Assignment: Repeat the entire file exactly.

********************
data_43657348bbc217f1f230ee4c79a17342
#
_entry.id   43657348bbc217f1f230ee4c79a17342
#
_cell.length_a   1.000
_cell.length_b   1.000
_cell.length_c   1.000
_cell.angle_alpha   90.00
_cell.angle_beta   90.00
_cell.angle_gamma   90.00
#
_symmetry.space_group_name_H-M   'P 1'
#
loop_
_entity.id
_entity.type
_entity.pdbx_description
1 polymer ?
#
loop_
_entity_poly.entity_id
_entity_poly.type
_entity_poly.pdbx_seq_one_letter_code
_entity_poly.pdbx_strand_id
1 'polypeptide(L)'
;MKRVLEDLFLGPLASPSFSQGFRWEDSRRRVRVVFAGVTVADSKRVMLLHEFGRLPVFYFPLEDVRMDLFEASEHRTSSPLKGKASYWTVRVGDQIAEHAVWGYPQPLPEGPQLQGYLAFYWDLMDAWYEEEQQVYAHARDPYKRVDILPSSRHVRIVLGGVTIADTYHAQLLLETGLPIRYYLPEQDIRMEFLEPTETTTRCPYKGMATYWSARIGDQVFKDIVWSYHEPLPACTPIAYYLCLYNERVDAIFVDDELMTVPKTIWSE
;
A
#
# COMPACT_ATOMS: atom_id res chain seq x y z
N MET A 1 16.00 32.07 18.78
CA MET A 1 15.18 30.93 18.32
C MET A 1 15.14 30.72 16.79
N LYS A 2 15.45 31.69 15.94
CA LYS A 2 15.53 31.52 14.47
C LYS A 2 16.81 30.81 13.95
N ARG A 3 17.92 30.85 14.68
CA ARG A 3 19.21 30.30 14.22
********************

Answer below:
data_43657348bbc217f1f230ee4c79a17342
#
_entry.id   43657348bbc217f1f230ee4c79a17342
#
_cell.length_a   1.000
_cell.length_b   1.000
_cell.length_c   1.000
_cell.angle_alpha   90.00
_cell.angle_beta   90.00
_cell.angle_gamma   90.00
#
_symmetry.space_group_name_H-M   'P 1'
#
loop_
_entity.id
_entity.type
_entity.pdbx_description
1 polymer ?
#
loop_
_entity_poly.entity_id
_entity_poly.type
_entity_poly.pdbx_seq_one_letter_code
_entity_poly.pdbx_strand_id
1 'polypeptide(L)'
;MKRVLEDLFLGPLASPSFSQGFRWEDSRRRVRVVFAGVTVADSKRVMLLHEFGRLPVFYFPLEDVRMDLFEASEHRTSSPLKGKASYWTVRVGDQIAEHAVWGYPQPLPEGPQLQGYLAFYWDLMDAWYEEEQQVYAHARDPYKRVDILPSSRHVRIVLGGVTIADTYHAQLLLETGLPIRYYLPEQDIRMEFLEPTETTTRCPYKGMATYWSARIGDQVFKDIVWSYHEPLPACTPIAYYLCLYNERVDAIFVDDELMTVPKTIWSE
;
A
#
# COMPACT_ATOMS: atom_id res chain seq x y z
N MET A 1 16.00 32.07 18.78
CA MET A 1 15.18 30.93 18.32
C MET A 1 15.14 30.72 16.79
N LYS A 2 15.45 31.69 15.94
CA LYS A 2 15.53 31.52 14.47
C LYS A 2 16.81 30.81 13.95
N ARG A 3 17.92 30.85 14.68
CA ARG A 3 19.21 30.30 14.22